A Healthy Colon Means a Healthier You…and Less Cancer Risk
Though not a comfortable topic for discussion, colon health is a very important matter.
Physician surveys estimate that 40% of the patients who visit internists do so because of gastrointestinal complaints. According to American Cancer Society statistics, colorectal cancer is the second-leading cause of cancer deaths in the United States.
Antacids are the best selling over-the-counter medication in the United States and now the ulcer medication Zantac is one of the best-selling drugs ever.
Facts about Constipation
If the colon is not healthy, the body is not healthy. Your bowels are an important part of your body’s immune system.
A common complaint of men and women alike is constipation, which results in a build-up of toxic materials in the gut. The lining of the colon is the first line of defense, acting as a super-filter which traps and contains disease-causing organisms.
When you suffer from constipation, the immune system is easily compromised. The body becomes more susceptible to various infections and inflammations. If constipation is chronic, the entire immune system is in a state of high alert and auto-immune reactions might result. Chronic constipation leads to absorption problems and nutritional deficiencies.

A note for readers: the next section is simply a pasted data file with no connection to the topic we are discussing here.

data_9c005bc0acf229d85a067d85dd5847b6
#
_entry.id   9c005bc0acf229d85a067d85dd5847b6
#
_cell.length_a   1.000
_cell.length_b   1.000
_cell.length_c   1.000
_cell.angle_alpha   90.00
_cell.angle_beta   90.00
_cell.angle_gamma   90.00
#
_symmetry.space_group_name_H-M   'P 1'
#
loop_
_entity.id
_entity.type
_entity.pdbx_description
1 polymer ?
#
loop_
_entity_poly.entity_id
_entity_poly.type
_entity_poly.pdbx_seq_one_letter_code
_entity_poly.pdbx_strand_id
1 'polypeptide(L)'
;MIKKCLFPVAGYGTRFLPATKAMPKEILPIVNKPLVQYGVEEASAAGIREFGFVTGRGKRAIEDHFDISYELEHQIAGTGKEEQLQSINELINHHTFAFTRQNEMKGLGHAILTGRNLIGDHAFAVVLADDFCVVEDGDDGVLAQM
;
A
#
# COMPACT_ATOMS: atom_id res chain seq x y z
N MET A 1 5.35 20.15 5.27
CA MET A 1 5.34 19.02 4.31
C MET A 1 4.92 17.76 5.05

As we are striving to improve the function of all bodily systems, we cannot neglect the health of the colon and digestive tract.
Menopause and Constipation -What does colon health have to do with menopause wellness?
Remarkably, colon health can have a direct impact on hormone balance and wellness during menopause. Fiber intake appears to play a role in breast cancer and breast cancer risk. The mechanism is not exactly known, but it appears that excess estrogen, along with other toxins, are carried out of the body more efficiently in the presence of good dietary fiber.